It will be understood that the can loading motion can be manually accomplished with one or both hands of a person operating the device 10 without the need to grasp or manipulate extraneous elements such as levers, knobs and so-forth. With paint or other liquid material in the reservoir 22, a handle 71 can be operated back and forth to reciprocate the piston 28 in and out of the major bore cylinder 23 to inject the material into the can 11 through the injector pin 39. An example of a suitable mechanism for driving the piston 28 through the handle 71 is given in aforementioned U.S. Pat. No. 5,535,790. A downward stroke of the piston 28 hydraulically opens the valve assembly 29 by the force of the pressure against the ball 34 which is sufficient to overcome the bias force of the spring 36. The spring 53 of the carrier assembly 51 is proportioned to hold the can 11 against the filling head assembly 15 with between about seven to ten pounds of force.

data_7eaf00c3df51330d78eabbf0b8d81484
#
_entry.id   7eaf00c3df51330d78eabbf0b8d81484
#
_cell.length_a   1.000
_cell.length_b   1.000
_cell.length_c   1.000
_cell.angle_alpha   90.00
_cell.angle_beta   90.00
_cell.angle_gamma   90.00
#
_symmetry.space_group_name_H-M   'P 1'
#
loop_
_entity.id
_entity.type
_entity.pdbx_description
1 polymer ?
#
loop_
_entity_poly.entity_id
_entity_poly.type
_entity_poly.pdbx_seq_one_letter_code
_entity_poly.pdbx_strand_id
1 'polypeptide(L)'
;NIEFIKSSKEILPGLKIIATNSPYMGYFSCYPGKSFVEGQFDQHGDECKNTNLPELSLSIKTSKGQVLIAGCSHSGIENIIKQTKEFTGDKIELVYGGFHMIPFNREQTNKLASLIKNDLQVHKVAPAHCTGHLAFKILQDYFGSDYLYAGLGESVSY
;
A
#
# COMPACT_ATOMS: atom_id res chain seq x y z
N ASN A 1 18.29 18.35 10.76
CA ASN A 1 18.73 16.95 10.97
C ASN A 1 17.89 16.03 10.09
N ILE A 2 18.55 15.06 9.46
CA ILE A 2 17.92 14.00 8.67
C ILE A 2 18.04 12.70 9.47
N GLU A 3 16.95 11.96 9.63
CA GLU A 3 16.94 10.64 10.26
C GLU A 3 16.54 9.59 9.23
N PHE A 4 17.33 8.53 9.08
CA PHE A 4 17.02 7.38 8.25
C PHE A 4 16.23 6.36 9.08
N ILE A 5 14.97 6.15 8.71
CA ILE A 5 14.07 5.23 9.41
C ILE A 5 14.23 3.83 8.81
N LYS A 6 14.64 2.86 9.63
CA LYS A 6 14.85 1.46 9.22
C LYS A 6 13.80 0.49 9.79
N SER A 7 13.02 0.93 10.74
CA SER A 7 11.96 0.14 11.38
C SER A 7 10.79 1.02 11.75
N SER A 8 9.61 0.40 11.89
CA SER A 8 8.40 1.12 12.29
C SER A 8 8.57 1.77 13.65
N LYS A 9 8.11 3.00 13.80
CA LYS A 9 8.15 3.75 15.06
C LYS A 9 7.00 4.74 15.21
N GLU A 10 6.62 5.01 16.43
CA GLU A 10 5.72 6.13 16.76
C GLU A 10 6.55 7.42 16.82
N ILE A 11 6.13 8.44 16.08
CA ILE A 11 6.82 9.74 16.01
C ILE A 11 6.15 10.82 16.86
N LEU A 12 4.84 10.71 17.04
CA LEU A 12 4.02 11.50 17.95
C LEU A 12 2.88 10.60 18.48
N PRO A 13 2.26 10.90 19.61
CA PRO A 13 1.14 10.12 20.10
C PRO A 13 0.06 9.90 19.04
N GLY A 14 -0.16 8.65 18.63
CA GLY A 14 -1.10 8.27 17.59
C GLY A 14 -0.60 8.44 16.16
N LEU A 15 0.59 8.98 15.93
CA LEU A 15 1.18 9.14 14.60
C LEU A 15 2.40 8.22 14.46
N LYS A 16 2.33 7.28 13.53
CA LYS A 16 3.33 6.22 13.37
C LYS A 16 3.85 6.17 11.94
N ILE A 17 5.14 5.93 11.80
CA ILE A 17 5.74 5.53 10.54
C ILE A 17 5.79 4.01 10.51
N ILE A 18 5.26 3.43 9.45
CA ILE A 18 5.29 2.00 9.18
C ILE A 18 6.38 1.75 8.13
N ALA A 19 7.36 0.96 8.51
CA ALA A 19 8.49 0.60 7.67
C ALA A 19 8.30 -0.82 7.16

It will be seen that the spring 53 is the exclusive guide and restraining member for the can support platform 52. This arrangement avoids slides, guides, or bearing surfaces, or linkages and, thereby, eliminates the risk that dry paint from an accidental spill will prevent operation of the can support carrier assembly 51.

When the desired quantity of liquid material has been injected into the can 11, the can is removed simply by manually gripping it, depressing it against the force of the spring 53, and tilting it out from under the filling head assembly 15. The can 11 is thus released and may be taken away from the filling head assembly and the device 10 altogether.